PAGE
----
As a Registered Counselling Therapist, I use Narrative Therapy as the foundation of my therapeutic work.
"Counselling Therapy is the art and science of assisting clients to grow toward a better sense of well-being. It is a client-centred process of active engagement and the skilled use of interpersonal relationship to facilitate improvement in psychological, social, spiritual, physical or cognitive functioning. Counselling Therapy is a recognized health care profession in the province of Nova Scotia under the Department of Health and Wellness."
Nova Scotia College of Counselling Therapists, 2018
Narrative therapy sees people as the experts in their own lives. It views problems as separate from people and assumes people have many skills, beliefs, values, and abilities that can assist them to reduce the influence of pressures, concerns, or issues in their lives.
In our work together, we'll identify the values, skills, and knowledge you possess that you can use to move toward outcomes that are important to you. Often, our work together will explore the effects of messages and feedback coming from others around you that may be unhelpful and that hinder your ability to create change.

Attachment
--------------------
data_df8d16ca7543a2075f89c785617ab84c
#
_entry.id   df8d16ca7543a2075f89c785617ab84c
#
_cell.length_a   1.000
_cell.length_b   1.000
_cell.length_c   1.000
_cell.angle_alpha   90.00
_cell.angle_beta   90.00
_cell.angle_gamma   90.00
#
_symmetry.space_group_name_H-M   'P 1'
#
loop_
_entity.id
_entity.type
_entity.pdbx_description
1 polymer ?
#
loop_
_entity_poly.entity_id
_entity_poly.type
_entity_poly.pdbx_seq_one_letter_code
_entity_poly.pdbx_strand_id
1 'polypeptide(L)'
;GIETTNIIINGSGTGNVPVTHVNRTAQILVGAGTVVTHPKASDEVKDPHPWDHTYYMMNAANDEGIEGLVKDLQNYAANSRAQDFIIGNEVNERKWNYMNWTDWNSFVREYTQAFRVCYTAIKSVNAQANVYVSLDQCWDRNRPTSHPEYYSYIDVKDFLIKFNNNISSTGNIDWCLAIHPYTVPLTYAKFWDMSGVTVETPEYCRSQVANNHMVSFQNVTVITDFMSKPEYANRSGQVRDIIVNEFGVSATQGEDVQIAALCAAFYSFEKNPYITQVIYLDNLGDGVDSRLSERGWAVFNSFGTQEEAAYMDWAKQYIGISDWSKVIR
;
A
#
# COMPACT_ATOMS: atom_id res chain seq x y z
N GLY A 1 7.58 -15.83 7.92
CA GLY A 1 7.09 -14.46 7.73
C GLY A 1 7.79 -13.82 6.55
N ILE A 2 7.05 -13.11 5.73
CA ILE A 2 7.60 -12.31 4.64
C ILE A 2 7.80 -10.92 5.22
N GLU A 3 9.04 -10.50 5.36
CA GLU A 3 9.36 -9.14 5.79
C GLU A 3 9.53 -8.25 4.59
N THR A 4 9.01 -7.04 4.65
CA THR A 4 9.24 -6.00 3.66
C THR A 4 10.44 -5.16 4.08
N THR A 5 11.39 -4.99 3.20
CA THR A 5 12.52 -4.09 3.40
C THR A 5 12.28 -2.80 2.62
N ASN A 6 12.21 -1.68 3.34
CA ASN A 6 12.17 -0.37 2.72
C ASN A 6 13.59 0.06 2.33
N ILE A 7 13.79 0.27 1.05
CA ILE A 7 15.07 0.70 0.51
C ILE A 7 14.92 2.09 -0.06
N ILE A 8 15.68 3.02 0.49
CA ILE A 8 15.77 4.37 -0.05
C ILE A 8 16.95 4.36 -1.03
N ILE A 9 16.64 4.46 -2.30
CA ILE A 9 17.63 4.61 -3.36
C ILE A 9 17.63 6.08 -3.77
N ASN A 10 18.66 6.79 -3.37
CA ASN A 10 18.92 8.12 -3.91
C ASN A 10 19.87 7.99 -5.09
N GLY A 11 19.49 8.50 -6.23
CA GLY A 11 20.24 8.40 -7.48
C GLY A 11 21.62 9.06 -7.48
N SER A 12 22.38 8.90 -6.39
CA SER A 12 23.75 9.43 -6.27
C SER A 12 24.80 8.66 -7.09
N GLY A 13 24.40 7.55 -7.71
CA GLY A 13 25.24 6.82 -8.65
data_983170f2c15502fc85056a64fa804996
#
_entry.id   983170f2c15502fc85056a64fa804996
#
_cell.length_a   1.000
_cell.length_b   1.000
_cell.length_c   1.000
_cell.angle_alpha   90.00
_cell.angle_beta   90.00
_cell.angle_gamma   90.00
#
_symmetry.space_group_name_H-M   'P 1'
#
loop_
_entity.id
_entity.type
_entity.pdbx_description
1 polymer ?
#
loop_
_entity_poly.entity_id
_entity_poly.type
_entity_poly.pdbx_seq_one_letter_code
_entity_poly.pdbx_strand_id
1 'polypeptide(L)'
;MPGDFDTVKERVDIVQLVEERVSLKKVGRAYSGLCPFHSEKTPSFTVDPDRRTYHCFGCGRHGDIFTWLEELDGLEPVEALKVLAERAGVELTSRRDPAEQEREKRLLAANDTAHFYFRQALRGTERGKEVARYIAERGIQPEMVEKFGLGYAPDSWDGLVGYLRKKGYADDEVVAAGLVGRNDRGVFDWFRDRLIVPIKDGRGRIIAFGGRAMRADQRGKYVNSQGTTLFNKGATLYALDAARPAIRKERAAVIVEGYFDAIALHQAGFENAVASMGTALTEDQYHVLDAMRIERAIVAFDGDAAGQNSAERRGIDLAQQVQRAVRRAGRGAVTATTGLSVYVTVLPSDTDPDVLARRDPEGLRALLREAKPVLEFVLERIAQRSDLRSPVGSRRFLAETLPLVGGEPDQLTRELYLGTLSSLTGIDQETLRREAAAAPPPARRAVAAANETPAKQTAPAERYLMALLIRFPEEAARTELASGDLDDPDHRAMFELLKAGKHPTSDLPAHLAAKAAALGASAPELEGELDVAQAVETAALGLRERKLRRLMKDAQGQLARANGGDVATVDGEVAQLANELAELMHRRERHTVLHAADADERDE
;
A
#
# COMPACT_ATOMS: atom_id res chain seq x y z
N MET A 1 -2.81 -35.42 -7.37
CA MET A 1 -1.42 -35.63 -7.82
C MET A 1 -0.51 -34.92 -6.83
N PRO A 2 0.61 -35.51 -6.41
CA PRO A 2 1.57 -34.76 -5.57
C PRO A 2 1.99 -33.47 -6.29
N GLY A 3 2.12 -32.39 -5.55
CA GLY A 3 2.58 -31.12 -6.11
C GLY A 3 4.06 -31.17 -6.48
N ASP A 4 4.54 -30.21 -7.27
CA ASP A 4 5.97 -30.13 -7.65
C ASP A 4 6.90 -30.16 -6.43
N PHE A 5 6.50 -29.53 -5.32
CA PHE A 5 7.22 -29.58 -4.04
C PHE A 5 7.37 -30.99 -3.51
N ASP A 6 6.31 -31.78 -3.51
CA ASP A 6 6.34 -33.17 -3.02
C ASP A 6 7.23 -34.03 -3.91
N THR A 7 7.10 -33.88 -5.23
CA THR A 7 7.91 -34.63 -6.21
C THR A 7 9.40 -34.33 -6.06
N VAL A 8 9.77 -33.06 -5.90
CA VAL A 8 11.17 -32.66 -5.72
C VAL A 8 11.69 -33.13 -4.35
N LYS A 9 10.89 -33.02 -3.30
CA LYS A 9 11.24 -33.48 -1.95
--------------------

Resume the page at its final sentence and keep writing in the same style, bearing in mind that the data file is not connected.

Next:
In narrative therapy, events that happen over time in your life are seen as stories. Some of these stories stand out as more significant than others. These significant stories, usually created from negative events, can ultimately influence how you see yourself and the decisions you make. As a narrative therapist, I see you as multi-storied and full of possibilities that are just waiting to be discovered.
Part of our work together will be to help you to explore your stories about yourself, that are a part of your identity and that are helpful to you. We'll call this "re-authoring identity" through exploring your values and identifying the skills and knowledge you have to live these values. Together, we'll co-author a new story about you that stands up against the pressures, concerns, or issues that are a part of your and that brought you into therapy.
Externalizing the Problem
Related to the idea of identity is my belief that the problem accompanying you into therapy is the problem, not you. Using a narrative therapy approach supports me in seeing your identity as separate from the concerns or issues you're facing. Together we'll use externalizing conversations to highlight your relationship with the problem and the "unique outcomes" (exceptions) that stand against the problem. Our motto will be: "The person is not the problem, the problem is the problem." Through identifying your strengths, we'll focus this on the problem to create your preferred identity.
In our therapeutic work together, I'll work with you collaboratively, rather than imposing ideas on you by giving you advice. I believe you are the expert of your world. You have valuable knowledge, skills, and wisdom to solve the pressures, concerns, and issues you face.